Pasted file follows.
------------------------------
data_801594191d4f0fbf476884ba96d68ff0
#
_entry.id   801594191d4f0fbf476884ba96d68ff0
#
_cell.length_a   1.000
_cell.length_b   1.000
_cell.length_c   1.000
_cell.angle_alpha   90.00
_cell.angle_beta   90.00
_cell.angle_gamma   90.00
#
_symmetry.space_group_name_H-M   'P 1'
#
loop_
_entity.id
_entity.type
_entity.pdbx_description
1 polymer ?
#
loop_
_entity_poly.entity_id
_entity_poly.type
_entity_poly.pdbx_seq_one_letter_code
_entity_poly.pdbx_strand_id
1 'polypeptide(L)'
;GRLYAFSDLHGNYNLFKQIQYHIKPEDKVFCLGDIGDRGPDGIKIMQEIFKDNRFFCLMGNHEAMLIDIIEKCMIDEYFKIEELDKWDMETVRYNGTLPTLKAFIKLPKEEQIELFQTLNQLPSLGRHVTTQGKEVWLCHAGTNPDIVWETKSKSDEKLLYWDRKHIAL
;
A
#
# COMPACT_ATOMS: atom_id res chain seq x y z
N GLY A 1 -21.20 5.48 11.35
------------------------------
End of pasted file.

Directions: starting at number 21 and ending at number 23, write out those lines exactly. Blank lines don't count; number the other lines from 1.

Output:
_entity_poly.entity_id
_entity_poly.type
_entity_poly.pdbx_seq_one_letter_code